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Re: Unexpected value in Time object

From: Oliver Jowett <oliver(at)opencloud(dot)com>
To: Kris Jurka <books(at)ejurka(dot)com>
Cc: John Pile <john(at)pile(dot)us>, pgsql-jdbc(at)postgresql(dot)org
Subject: Re: Unexpected value in Time object
Date: 2008-10-27 23:50:55
Message-ID: (view raw, whole thread or download thread mbox)
Lists: pgsql-jdbc
Kris Jurka wrote:
> On Tue, 28 Oct 2008, Oliver Jowett wrote:
>> What is your JVM's default timezone?
>> What is the actual value stored in the DB?
> The attached test case shows the results of trying to store a Time 
> object with one millisecond in a timetz field with a 
> America/Los_Angelese JVM timezone.
> Orig Time: 16:00:00
> Orig TZ offset: 480
> Orig millis: 1
> Result as String: 16:00:00.001-08
> Result Time: 16:00:00
> Result TZ Offset: 480
> Result millis: 86400001

Ok, after looking at this some more, the driver seems to be doing the 
correct thing.

"new Time(1)" is 1 Jan 1970 00:00:00.001 UTC
This is equivalent to 31 Dec 1969 16:00:00.001 -0800

So the original Time value is actually the one that is out of spec if 
your default timezone is -0800, since it has a day/month/year that 
doesn't match the "zero epoch" requirement of Time.

The result returned by the driver is 2 Jan 1970 00:00:00.001 which is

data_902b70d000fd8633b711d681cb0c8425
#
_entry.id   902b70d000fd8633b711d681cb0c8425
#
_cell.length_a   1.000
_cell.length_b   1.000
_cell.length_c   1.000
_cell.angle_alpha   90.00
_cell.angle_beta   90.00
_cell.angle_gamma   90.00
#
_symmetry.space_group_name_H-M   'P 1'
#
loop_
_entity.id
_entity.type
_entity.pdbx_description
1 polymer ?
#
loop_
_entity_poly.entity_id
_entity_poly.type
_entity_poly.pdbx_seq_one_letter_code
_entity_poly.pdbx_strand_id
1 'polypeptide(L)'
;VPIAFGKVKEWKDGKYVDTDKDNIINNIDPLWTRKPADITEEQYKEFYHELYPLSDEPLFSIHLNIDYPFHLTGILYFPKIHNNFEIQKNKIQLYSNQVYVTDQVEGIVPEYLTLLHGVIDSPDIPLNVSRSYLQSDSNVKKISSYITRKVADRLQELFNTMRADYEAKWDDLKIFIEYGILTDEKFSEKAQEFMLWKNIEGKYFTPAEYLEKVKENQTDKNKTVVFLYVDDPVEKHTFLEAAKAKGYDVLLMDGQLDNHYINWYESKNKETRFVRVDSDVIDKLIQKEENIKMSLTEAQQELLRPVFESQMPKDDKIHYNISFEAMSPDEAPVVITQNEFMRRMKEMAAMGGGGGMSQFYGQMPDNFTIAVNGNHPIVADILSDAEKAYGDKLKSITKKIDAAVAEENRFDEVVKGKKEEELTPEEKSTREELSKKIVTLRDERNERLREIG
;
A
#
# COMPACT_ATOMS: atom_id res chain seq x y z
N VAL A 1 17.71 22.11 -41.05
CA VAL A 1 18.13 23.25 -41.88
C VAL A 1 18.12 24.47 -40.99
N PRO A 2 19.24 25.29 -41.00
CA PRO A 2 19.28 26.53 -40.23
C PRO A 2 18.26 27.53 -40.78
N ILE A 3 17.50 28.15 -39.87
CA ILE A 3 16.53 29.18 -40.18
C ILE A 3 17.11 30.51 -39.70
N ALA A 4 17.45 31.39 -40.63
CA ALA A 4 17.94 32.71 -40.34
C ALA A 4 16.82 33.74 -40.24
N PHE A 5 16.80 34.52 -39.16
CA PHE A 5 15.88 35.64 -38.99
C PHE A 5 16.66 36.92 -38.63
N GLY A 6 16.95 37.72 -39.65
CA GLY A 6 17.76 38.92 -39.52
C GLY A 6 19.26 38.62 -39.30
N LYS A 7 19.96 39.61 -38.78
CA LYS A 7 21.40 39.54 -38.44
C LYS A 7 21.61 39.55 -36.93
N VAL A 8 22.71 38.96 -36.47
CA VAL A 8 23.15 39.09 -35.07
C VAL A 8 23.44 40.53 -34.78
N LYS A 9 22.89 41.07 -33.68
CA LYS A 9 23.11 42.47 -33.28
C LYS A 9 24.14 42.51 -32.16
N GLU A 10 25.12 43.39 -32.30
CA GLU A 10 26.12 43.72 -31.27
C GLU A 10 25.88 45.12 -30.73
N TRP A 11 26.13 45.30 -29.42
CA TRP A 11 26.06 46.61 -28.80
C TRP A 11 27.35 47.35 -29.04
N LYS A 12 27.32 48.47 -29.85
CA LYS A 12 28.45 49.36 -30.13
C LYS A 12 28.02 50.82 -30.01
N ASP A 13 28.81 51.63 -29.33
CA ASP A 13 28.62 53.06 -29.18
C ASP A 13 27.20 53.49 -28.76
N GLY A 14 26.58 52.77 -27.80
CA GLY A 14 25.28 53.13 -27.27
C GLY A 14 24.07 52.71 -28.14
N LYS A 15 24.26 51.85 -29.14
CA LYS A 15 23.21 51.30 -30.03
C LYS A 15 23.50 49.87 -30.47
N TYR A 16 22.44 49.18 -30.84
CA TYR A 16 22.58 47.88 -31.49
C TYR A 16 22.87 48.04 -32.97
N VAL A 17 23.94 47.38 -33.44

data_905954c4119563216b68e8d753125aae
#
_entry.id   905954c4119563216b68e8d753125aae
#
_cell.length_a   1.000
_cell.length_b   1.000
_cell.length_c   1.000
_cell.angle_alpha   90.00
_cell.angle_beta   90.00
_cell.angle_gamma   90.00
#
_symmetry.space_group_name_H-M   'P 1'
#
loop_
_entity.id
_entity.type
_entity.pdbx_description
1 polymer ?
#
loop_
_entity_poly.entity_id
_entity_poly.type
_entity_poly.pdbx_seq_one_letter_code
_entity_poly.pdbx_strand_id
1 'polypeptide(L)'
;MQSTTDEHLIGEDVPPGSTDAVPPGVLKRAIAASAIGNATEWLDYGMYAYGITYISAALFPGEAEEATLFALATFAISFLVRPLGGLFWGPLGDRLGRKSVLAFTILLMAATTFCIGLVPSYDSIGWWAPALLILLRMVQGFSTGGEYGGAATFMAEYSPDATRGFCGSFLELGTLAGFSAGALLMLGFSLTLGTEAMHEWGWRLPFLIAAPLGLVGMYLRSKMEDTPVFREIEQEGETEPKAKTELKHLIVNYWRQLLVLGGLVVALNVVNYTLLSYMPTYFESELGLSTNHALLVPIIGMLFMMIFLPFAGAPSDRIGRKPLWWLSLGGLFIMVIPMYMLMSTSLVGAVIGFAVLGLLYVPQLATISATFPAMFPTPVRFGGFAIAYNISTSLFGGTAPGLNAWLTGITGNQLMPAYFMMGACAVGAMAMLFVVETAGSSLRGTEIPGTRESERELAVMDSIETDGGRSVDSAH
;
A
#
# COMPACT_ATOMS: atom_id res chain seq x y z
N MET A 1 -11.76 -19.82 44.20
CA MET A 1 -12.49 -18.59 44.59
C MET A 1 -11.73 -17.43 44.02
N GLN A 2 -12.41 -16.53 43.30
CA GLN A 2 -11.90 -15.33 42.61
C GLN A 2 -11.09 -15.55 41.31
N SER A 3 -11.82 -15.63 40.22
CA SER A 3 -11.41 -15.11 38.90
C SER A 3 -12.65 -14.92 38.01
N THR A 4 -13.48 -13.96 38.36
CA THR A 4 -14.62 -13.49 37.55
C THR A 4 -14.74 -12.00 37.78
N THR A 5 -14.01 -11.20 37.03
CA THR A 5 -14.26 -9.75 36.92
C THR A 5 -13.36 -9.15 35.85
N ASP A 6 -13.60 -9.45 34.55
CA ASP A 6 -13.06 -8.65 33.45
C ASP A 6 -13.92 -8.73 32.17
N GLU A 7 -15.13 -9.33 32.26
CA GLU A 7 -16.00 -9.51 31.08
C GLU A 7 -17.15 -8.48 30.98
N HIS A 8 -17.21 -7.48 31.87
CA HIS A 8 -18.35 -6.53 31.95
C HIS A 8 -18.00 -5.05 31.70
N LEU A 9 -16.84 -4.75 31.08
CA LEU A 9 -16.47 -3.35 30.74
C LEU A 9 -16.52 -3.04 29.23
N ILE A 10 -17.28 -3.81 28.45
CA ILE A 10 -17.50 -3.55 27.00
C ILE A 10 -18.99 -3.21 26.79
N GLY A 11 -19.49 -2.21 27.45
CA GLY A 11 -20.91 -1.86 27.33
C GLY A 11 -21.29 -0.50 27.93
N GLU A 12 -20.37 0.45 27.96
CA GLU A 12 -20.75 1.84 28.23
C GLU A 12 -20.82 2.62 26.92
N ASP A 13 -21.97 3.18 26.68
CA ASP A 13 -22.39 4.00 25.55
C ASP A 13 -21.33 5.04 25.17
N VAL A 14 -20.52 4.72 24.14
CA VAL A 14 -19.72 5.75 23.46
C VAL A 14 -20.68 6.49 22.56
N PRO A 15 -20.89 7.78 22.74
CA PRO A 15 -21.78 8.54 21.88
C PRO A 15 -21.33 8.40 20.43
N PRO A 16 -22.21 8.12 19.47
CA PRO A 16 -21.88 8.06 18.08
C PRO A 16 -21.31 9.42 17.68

equivalent to 1 Jan 1970 16:00:00.001 -0800. This appears to be the 
correct representation in a -0800 timezone.

The driver is actually constructing the returned Time from a Calendar 
initialized like this (using an -0800 calendar)

>         cal.set(Calendar.HOUR_OF_DAY,  16);
>         cal.set(Calendar.MINUTE,       0);
>         cal.set(Calendar.SECOND,       0);
>         cal.set(Calendar.MILLISECOND,  1);
>         cal.set(Calendar.ERA,          GregorianCalendar.AD);
>         cal.set(Calendar.YEAR,         1970);
>         cal.set(Calendar.MONTH,        0);
>         cal.set(Calendar.DAY_OF_MONTH, 1);            

which results in the 86400001ms value you see.

java.sql.Time is generally a horrible interface to work with, since it 
depends so much on the default JVM timezone :( About all you can do with 
it is work in the default timezone and use 
getHours/getMinutes/getSeconds/getMilliseconds. The actual milliseconds 
value used internally to represent a particular time will vary wildly 
depending on the JVM's timezone.


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